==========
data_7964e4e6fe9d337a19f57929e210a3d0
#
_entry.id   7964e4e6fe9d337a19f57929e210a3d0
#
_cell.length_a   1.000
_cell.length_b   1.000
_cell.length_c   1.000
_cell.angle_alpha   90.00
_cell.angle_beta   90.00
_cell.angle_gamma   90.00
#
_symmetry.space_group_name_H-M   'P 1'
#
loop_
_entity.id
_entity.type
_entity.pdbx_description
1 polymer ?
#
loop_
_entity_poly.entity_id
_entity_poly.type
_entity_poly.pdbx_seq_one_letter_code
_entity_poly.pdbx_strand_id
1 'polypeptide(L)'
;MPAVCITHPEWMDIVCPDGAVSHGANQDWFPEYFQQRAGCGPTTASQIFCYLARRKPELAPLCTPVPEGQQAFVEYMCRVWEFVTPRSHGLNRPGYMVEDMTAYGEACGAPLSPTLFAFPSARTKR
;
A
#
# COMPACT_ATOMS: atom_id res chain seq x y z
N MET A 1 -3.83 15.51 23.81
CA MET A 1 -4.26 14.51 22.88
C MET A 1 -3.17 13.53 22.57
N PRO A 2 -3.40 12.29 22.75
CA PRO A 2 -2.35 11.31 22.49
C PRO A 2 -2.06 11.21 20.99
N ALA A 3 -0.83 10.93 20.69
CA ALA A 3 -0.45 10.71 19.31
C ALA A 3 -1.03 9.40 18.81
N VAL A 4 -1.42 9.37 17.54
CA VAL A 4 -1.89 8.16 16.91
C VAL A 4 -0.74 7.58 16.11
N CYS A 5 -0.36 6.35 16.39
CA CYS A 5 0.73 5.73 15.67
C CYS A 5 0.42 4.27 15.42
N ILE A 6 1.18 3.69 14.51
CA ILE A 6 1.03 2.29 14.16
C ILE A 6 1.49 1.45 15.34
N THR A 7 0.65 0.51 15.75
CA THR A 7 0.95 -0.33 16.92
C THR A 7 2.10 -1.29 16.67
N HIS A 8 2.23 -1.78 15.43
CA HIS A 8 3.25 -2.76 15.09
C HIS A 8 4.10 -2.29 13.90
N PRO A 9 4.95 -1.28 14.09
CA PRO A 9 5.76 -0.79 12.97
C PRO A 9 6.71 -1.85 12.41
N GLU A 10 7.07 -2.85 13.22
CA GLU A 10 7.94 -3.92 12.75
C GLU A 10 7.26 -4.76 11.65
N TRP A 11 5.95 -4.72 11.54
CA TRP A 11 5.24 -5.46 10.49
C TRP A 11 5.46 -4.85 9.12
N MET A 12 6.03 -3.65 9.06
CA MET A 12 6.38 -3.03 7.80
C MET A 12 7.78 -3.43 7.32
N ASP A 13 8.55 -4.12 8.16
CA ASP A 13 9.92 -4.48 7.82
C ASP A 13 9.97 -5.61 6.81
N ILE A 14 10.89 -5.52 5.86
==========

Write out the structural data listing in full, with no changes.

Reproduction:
data_7964e4e6fe9d337a19f57929e210a3d0
#
_entry.id   7964e4e6fe9d337a19f57929e210a3d0
#
_cell.length_a   1.000
_cell.length_b   1.000
_cell.length_c   1.000
_cell.angle_alpha   90.00
_cell.angle_beta   90.00
_cell.angle_gamma   90.00
#
_symmetry.space_group_name_H-M   'P 1'
#
loop_
_entity.id
_entity.type
_entity.pdbx_description
1 polymer ?
#
loop_
_entity_poly.entity_id
_entity_poly.type
_entity_poly.pdbx_seq_one_letter_code
_entity_poly.pdbx_strand_id
1 'polypeptide(L)'
;MPAVCITHPEWMDIVCPDGAVSHGANQDWFPEYFQQRAGCGPTTASQIFCYLARRKPELAPLCTPVPEGQQAFVEYMCRVWEFVTPRSHGLNRPGYMVEDMTAYGEACGAPLSPTLFAFPSARTKR
;
A
#
# COMPACT_ATOMS: atom_id res chain seq x y z
N MET A 1 -3.83 15.51 23.81
CA MET A 1 -4.26 14.51 22.88
C MET A 1 -3.17 13.53 22.57
N PRO A 2 -3.40 12.29 22.75
CA PRO A 2 -2.35 11.31 22.49
C PRO A 2 -2.06 11.21 20.99
N ALA A 3 -0.83 10.93 20.69
CA ALA A 3 -0.45 10.71 19.31
C ALA A 3 -1.03 9.40 18.81
N VAL A 4 -1.42 9.37 17.54
CA VAL A 4 -1.89 8.16 16.91
C VAL A 4 -0.74 7.58 16.11
N CYS A 5 -0.36 6.35 16.39
CA CYS A 5 0.73 5.73 15.67
C CYS A 5 0.42 4.27 15.42
N ILE A 6 1.18 3.69 14.51
CA ILE A 6 1.03 2.29 14.16
C ILE A 6 1.49 1.45 15.34
N THR A 7 0.65 0.51 15.75
CA THR A 7 0.95 -0.33 16.92
C THR A 7 2.10 -1.29 16.67
N HIS A 8 2.23 -1.78 15.43
CA HIS A 8 3.25 -2.76 15.09
C HIS A 8 4.10 -2.29 13.90
N PRO A 9 4.95 -1.28 14.09
CA PRO A 9 5.76 -0.79 12.97
C PRO A 9 6.71 -1.85 12.41
N GLU A 10 7.07 -2.85 13.22
CA GLU A 10 7.94 -3.92 12.75
C GLU A 10 7.26 -4.76 11.65
N TRP A 11 5.95 -4.72 11.54
CA TRP A 11 5.24 -5.46 10.49
C TRP A 11 5.46 -4.85 9.12
N MET A 12 6.03 -3.65 9.06
CA MET A 12 6.38 -3.03 7.80
C MET A 12 7.78 -3.43 7.32
N ASP A 13 8.55 -4.12 8.16
CA ASP A 13 9.92 -4.48 7.82
C ASP A 13 9.97 -5.61 6.81
N ILE A 14 10.89 -5.52 5.86